Prehospital Pain Management in Children With Traumatic Injuries : Pediatric Emergency Care

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Prehospital Pain Management in Children With Traumatic Injuries

Rutkowska, Anna PhD; Skotnicka-Klonowicz, Grażyna MD, PhD

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Pediatric Emergency Care 31(5):p 317-320, May 2015. | DOI: 10.1097/PEC.0000000000000313
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Pain is an integral part of the body’s response to tissue injury, and its intensity is related to the extent, severity, and location of injury. The biological function of pain during the direct action of injury is protective and warns against overactivity to minimize the risk of further damage. On the other hand, the growing pain can lead to shock from pain, and therefore pain management is one of the most important therapies to be performed in the patient after trauma.1

Until recently, myths have been spread about the lack of pain sensation in neonates and infants and weaker pain experienced by children in comparison to adults as a result omitted analgesic protection of children who have suffered trauma.1–3

In the light of current knowledge, it is known that each child feels pain irrespective of age; however, its intensity depends on many factors, such as sex, age, cognitive level, parents’ behavior, previous pain experiences, environment, emotions, and causes.3–6

Pain management in the child with injury should comprise nonpharmacologic and pharmacologic interventions. The nonpharmacologic methods include application of ice packs and immobilization of fractures. If this procedure does not reduce pain, it is necessary to implement pharmacologic treatment. In case of burns, the prehospital analgesic treatment should be based on cooling the burned site and administration of analgesics.7,8

The literature data and the authors’ own observations suggest however, a number of errors in providing first aid to the child after injury in the prehospital setting, although the treatment of child’s trauma is a subject taught at medical schools in all fields of medical education and in Pediatric Advanced Life Support and Basic Trauma Life Support courses. These abnormalities most frequently pertain to withdrawal of pain treatment in children with burns or damages to the osteoarticular system.6–10

Injury is one of the most common reasons for children to report to hospital emergency departments. Hence, the aim of this study was to evaluate the use of analgesics in children after trauma by various health care centers in prehospital setting.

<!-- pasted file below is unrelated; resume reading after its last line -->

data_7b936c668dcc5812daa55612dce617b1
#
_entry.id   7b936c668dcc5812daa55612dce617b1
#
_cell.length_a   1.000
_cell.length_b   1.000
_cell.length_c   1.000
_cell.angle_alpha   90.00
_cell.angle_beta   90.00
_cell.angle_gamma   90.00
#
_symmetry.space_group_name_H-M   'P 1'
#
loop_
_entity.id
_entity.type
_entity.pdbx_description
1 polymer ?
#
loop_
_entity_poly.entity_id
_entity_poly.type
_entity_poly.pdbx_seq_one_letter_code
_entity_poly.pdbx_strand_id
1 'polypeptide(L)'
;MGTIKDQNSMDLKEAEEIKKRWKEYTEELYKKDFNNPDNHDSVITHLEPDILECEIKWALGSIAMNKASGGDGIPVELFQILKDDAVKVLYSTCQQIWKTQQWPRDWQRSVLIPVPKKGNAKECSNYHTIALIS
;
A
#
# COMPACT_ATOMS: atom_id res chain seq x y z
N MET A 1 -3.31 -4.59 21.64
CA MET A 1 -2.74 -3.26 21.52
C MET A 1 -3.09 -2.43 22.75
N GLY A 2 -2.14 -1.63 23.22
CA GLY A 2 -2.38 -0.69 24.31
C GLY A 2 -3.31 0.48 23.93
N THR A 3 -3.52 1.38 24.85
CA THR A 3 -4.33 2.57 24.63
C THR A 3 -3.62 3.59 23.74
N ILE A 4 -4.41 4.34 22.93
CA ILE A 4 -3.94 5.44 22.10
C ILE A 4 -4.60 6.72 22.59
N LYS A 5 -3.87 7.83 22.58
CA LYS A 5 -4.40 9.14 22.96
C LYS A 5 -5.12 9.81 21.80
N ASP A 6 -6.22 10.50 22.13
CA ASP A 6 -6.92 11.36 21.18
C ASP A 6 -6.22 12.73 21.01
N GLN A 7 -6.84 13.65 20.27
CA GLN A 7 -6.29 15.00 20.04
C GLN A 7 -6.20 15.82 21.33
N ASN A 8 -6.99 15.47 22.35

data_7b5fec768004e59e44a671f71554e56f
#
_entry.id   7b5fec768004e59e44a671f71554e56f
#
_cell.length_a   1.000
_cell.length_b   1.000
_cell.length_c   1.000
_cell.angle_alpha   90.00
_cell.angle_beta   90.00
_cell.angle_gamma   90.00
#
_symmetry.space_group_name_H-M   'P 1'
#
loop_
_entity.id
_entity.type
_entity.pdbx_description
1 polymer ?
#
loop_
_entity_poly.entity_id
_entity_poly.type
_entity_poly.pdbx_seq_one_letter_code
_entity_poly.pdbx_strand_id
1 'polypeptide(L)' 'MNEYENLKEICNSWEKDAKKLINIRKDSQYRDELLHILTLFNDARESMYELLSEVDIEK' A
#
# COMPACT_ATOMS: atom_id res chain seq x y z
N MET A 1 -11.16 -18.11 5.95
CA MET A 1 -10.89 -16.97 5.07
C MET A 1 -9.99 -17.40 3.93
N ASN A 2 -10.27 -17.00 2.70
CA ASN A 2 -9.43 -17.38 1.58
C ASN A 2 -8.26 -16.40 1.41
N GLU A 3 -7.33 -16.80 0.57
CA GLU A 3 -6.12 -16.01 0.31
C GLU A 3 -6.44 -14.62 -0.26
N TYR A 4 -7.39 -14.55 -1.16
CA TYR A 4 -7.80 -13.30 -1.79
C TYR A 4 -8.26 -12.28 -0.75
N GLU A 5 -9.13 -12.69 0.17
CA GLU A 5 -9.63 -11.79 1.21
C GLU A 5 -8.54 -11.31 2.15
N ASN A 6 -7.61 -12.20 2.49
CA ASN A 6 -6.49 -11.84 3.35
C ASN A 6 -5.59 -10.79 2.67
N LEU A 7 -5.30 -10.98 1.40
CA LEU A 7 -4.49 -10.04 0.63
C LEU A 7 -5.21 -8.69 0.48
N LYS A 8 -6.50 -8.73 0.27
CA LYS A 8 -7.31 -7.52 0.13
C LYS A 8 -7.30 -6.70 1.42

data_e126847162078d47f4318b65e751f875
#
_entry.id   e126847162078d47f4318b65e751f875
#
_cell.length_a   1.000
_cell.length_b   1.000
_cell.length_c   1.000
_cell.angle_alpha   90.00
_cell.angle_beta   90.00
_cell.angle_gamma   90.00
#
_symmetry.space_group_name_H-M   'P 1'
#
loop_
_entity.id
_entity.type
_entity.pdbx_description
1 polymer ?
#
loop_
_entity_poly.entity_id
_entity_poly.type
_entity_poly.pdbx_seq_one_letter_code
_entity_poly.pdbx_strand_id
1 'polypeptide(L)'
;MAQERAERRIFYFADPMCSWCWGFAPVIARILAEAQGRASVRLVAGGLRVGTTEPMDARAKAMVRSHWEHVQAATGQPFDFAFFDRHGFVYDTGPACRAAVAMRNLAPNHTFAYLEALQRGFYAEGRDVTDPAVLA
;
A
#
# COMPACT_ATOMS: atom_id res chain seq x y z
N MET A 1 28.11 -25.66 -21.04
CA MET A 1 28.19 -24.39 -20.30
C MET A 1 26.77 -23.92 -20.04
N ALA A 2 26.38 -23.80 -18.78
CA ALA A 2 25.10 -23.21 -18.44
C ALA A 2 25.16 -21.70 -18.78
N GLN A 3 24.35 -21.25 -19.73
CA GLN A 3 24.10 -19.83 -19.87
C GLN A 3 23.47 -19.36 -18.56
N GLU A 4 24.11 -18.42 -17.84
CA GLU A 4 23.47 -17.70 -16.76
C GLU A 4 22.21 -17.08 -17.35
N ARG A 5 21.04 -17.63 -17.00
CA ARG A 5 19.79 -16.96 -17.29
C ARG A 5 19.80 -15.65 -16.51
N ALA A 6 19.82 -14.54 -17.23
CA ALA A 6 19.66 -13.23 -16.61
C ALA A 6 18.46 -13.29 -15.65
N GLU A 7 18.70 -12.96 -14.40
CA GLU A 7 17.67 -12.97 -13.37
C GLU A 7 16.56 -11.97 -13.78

The study involved 1493 children aged 0 to 18 years, who because of injury, were directed by various health care centers: emergency medical services personnel, primary health care physicians, and hospital emergency departments or admission rooms in other hospitals in the Lodz region as well as by school nurses to the Department of Paediatric Emergency Medicine in the Maria Konopnicka Memorial University Teaching Hospital No. 4 in Lodz in the period from May 1, 2009, to April 30, 2010.

The study was prospective and did not include children with multiorgan injuries. After the injury, each child, which was transported to Emergency Department in the University Teaching Hospital No. 4, regardless of the health care centers who provide prehospital aid, was examined using the same methods.

After the injury, each child was examined, and their charts, specially prepared by the study authors, were completed to achieve the aims of the study. The chart contained demographic data, information on the circumstances and causes of injury, time that passed from injury to the child’s arrival at the hospital emergency department, season, location and type of injuries, details of the health care center providing first aid, and the method applied including the administration of analgesics.

Each injured child’s chart was entered into a database of Microsoft Excel programme and statistically analyzed for qualitative and quantitative traits.


Of the 7146 children who reported with injury to the Department of Pediatric Emergency Medicine for 1 year, a group of the 1493 (20.9%) was selected, which comprised the injured aged 0 to 18 years who received prehospital emergency aid from various health care centers. The remaining children arrived at the hospital straight from home or from the place of event.

The characteristics of the study group are shown in Table 1. The predominance of boys over girls among children affected by traumatic injuries was statistically confirmed (P < 0.001). Eight hundred children, aged 5 to 14 years (53.6%), constituted the largest group of patients, followed by 381 children aged 0 to 4 years (25.5%) and 312 adolescents older than 14 years (20.9%). There were 265 children (17.7%) from the rural environment, 455 (30.5%) from small towns, and 773 (51.8%) from big cities.

Sex and Age in the Study Group

The injury usually occurred at home (27.7%), school (24.8%), the house yard (17.5%), or on the street (10.5%) (Fig. 1). There was a significant correlation between the location of the event and the age of the child (P < 0.001). It was found that in children younger than 4 years, the majority of injuries occurred at home (66.4%), and children older than 5 years dominated injuries which happened at school (65%).